By John Black
Great comedy teams are often made up of opposites: Laurel was skinny and Hardy was fat; Abbot was suave and intelligent, Costello was a bumbling idiot.
While it’s too soon to call them ‘great’ after just one film, the new comedy Fist Fight, Ice Cube and Charlie Day play against each other in funny and surprising ways. Sure, one is Black and one is white, one is angry and one is timid, one is a famous rap star while the other has the voice of an asthmatic sucking helium. They could stand next to each other, say absolutely nothing and still get a laugh.
Luckily, there is more to the comic duo than simply a celebration of opposites. The both share a sense of what makes them funny to fans in the first place, a strong sense of comic timing and the willingness to look embarrassingly bad to make a scene work.
Directed by Richie Keen, making the leap from directing TV shows to the big screen, the film tells the story of two teachers trying to survive the last day of school at a rundown educational institution. Enraged that students are pranking him, History teacher Mr. Strickland (Cube) attacks a student’s desk with a fire ax. Fellow teacher, Mr. Campbell, witnesses the event but, afraid of Mr. Strickland, refuses to tell the principal what happened. Once the principal threatens Mr. Campbell with being fired if he doesn’t tell the truth, the English teacher rats out the history teacher.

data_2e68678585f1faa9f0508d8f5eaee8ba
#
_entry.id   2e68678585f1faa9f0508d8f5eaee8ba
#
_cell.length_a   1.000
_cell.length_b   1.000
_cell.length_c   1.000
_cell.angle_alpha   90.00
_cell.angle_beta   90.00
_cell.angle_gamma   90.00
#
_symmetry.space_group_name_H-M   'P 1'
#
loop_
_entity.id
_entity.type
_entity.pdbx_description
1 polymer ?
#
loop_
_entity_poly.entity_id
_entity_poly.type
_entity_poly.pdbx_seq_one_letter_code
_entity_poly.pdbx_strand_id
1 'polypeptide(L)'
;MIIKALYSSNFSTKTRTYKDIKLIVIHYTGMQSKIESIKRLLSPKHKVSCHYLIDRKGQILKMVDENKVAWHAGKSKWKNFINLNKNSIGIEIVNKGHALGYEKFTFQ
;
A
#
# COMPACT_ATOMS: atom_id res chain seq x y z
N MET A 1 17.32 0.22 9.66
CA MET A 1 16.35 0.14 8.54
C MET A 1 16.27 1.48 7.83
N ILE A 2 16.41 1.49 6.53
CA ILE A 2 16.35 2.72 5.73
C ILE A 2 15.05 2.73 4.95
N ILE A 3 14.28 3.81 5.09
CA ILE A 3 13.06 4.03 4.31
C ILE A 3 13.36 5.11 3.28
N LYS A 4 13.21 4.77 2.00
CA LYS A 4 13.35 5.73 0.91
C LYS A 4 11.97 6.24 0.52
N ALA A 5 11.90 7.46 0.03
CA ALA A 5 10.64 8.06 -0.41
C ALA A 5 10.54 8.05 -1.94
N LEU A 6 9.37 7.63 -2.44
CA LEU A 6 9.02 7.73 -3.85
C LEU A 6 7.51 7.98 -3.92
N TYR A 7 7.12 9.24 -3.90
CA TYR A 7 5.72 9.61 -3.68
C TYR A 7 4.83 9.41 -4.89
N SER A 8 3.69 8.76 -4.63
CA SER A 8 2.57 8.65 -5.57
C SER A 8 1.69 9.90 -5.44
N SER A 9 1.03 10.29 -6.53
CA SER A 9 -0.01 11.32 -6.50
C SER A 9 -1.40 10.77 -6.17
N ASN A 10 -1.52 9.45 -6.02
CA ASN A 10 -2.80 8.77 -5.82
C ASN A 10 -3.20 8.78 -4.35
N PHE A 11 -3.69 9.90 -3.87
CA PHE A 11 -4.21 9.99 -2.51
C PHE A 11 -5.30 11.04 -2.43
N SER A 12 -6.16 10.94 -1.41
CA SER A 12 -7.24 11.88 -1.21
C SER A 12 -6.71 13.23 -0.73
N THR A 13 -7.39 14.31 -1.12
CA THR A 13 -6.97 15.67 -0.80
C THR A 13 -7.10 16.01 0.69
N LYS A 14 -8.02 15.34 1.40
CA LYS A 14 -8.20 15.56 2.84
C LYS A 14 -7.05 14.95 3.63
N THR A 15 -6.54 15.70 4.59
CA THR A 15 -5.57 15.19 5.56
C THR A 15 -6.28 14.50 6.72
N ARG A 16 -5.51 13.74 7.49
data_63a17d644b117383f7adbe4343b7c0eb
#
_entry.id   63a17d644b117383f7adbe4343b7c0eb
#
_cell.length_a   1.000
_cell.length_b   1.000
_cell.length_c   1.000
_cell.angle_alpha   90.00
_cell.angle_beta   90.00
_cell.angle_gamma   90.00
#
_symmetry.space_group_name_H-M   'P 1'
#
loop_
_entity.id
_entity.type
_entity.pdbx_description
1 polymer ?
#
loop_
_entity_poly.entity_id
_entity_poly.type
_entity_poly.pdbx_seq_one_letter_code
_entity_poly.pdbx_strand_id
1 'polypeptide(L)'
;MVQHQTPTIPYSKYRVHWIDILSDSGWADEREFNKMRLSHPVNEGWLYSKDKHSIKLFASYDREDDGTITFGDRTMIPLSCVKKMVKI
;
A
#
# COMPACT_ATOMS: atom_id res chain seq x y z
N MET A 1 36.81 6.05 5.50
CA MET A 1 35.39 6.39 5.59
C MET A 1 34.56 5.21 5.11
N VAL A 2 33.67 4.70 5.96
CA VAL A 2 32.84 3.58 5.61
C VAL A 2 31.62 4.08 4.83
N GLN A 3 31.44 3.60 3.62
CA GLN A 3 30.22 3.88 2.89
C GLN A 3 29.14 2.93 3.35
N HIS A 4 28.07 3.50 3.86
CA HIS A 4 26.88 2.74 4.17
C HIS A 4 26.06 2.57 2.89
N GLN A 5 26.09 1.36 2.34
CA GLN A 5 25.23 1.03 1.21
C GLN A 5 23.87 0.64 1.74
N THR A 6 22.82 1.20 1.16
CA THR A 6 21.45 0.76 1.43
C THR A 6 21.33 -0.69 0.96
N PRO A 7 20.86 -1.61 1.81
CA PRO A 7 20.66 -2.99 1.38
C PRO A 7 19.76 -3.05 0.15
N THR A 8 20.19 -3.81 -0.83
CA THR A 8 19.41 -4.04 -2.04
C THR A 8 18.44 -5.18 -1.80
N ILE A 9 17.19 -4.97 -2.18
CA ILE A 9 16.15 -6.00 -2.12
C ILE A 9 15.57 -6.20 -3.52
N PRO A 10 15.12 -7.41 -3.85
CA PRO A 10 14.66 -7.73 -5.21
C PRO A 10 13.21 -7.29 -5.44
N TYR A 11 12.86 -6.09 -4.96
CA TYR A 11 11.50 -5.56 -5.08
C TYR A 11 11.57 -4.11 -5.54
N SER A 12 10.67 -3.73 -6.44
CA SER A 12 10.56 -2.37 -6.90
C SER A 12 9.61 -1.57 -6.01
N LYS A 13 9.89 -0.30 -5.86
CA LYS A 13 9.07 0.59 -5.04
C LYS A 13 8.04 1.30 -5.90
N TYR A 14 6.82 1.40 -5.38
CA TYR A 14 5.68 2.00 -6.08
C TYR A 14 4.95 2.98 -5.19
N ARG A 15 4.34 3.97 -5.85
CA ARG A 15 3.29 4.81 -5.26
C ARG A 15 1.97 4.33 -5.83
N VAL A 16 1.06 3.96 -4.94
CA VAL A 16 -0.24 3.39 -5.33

The next thing he knows, Mr. Campbell is challenged to meet Mr. Strickland in the parking lot after school because, as Mr. Strickland says, “Snitches get stiches”.
Although the film gets a little to bogged down in toilet humor and silly sex jokes, there’s an energy to it all that makes even the most shamelessly stupid gags kind of fun to watch. There are some good supporting acts to keep thigs flowing too, such as Tracy Morgan as the high school coach and Jillian Bell as the insanely inappropriate guidance counsellor. Dean Norris (Breaking Bad) almost steals the show as the beleaguered principal of the school.
The real stars of the show, though, are Cube and Day who light up the screen whenever they appear together. Their acts may seem a bit familiar to anyone who has seen Day in It’s Always Sunny in Philadelphia or Cube in almost anything he’s done before that requires him to snarl into the camera, but it’s clear from the start that the pair are playing ‘themselves’ for fun in the film. Cube is fierce and funny, as expected, but he gives Mr. Strickland an undertone of caring for the kids that makes him more than a two-dimensional Ice Cube cut-out. Likewise, Day personifies the definition of milquetoast in the movie, but reveals a dark side t Mr. Campbell that gives the film the edge it needs.
Plus the actual fight scene is awesome.